Missing Malaysia Airlines Flight MH 370: Australian search teams relocate pinger signals

Search team leader says discovery of jet's final resting place could only be days away

The search for missing Malaysia Airlines flight MH370 received a major boost today after a ship successfully managed to relocate underwater signals that could guide the authorities to the plane's final location.

Authorities said the “pings” coming from the depths of the Indian Ocean could only be made by a mechanical source, and that the news means they are “now optimistic that we will find the aircraft”.

The signals were picked up by the Australian navy vessel Ocean Shield, one of two ships in the search that boasts sophisticated “pinger locator” equipment, in a sweep of the search area carried out on Tuesday.

Today Angus Houston, the head of the joint agency coordinating the hunt for the Boeing 777, said analysis of two signals detected in the same area last week confirmed they were consistent with what would be issued by a plane's two black boxes.

“I'm now optimistic that we will find the aircraft, or what is left of the aircraft, in the not too distant future - but we haven't found it yet, because this is a very challenging business,” Mr Houston said.

“Hopefully in a matter of days, we will be able to find something on the bottom that might confirm that this is the last resting place of MH370,” the retired air force chief told reporters at the search headquarters in Perth.

Ocean Shield first detected underwater sounds on Saturday before losing them, but managed to pick up the signals again on Tuesday, Houston said. The ship is equipped with a US Navy towed pinger locator that is designed to detect signals from a plane's two black boxes — the flight data recorder and cockpit voice recorder.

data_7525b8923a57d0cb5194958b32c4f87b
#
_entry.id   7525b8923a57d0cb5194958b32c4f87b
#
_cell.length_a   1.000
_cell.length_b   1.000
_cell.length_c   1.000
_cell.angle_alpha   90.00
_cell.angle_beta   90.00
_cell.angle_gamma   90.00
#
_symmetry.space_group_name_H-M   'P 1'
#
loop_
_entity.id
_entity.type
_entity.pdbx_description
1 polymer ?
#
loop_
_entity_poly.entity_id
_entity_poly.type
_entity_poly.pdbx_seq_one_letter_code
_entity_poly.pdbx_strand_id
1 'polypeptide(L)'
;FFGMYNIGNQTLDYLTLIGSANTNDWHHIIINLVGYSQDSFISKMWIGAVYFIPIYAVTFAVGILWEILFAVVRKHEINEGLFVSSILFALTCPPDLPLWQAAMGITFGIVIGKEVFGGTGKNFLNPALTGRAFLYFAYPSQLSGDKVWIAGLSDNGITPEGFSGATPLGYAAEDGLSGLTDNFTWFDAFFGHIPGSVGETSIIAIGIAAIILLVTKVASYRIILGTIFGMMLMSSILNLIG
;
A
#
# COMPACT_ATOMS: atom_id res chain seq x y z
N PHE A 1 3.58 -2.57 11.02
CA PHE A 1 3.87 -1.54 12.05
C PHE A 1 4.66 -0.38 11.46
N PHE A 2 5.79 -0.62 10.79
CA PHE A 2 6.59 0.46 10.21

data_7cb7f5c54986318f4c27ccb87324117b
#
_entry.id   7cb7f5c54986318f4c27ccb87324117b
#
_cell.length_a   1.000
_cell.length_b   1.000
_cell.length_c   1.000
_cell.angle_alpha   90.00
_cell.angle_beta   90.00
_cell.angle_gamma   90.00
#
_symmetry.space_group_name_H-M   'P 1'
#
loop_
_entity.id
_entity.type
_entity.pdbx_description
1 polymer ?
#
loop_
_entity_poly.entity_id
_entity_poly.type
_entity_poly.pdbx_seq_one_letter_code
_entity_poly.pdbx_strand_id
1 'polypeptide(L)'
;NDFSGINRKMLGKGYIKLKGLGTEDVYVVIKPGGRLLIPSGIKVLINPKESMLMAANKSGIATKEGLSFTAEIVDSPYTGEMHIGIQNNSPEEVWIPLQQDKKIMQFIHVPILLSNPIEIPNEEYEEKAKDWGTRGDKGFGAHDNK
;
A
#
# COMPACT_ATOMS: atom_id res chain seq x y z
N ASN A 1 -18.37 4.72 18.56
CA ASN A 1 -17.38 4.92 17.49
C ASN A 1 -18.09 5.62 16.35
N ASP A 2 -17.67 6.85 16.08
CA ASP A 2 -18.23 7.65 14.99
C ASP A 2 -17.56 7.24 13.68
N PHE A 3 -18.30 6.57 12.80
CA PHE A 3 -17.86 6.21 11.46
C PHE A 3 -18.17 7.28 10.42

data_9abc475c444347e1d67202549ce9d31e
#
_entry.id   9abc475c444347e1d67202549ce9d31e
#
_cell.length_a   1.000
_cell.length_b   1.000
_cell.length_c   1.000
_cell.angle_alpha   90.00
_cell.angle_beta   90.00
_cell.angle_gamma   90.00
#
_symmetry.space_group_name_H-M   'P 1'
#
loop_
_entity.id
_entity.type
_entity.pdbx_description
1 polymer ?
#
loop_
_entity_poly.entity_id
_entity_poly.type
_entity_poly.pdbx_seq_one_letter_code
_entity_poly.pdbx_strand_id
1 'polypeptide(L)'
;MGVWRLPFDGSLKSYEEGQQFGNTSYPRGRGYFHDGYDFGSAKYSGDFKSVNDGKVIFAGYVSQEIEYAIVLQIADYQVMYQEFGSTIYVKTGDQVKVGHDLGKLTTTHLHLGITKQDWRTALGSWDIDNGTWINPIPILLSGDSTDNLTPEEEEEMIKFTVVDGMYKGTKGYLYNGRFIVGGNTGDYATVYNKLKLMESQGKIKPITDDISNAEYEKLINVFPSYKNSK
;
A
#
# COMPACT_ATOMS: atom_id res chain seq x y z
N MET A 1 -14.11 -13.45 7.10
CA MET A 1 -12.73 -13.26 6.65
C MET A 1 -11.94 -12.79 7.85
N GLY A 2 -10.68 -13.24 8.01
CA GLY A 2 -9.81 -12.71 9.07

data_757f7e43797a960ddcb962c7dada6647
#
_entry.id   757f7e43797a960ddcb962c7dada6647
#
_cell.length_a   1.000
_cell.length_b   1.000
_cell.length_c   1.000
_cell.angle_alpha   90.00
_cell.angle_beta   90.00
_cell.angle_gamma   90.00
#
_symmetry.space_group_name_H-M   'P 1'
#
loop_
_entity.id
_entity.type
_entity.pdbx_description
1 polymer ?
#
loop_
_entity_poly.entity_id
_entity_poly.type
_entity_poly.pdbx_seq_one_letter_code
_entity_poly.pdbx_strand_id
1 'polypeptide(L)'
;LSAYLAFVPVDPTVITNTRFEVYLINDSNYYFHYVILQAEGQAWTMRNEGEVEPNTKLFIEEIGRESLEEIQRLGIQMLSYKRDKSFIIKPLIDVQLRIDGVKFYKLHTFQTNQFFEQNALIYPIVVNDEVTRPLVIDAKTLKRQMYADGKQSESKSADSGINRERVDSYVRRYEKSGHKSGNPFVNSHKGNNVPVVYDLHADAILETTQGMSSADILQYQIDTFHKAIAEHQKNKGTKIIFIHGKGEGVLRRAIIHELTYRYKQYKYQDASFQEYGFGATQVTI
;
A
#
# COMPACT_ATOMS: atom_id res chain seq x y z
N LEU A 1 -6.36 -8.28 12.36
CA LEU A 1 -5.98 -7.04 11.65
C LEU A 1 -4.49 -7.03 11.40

A data analysis of the signals detected Saturday determined they were stable, distinct and clear sounds that pulsed consistently — indicating they were coming from a plane's black box, Houston said.

“(The analysts) therefore assess that the transmission was not of natural origin and was likely sourced from specific electronic equipment,” Houston said. “They believe the signals to be consistent with the specification and description of a flight data recorder.”

Despite the promising evidence, Houston warned that he could not yet conclude that searchers had pinpointed MH370's crash site.

“I think that we're looking in the right area, but I'm not prepared to say — to confirm — anything until such time as somebody lays eyes on the wreckage,” he said.“And I would just like to have that hard evidence...photograph evidence...that this is the final resting place of MH370.” Graphic showing the location of the two sets of signals and planned search area off the west coast of Australia Graphic showing the location of the two sets of signals and planned search area off the west coast of Australia
For enlarged view of graphic click here

Finding the sound again is crucial to narrowing the search area so a small submarine can be deployed to chart a potential debris field on the sea bed. If the autonomous sub was used now with the sparse data collected so far, covering all the potential places from which the pings might have come would take many days.

“The better Ocean Shield can define the area, the easier it will be for the autonomous underwater vehicle to subsequently search for aircraft wreckage,” Mr Houston said.

Malaysia Airlines Flight 370, carrying 239 people on board, went missing on 8 March en route from Kuala Lumpur to Beijing, beginning one of aviation's biggest mysteries.

The search has shifted from waters off of Vietnam, to the Strait of Malacca and then finally to waters in the southern Indian Ocean as data from radar and satellites was further analysed.

The locator beacons on the black boxes have a battery life of only about a month - and yesterday marked exactly one month since the plane vanished. Once the beacons blink off, locating the black boxes in such deep water would be an immensely difficult, if not impossible, task.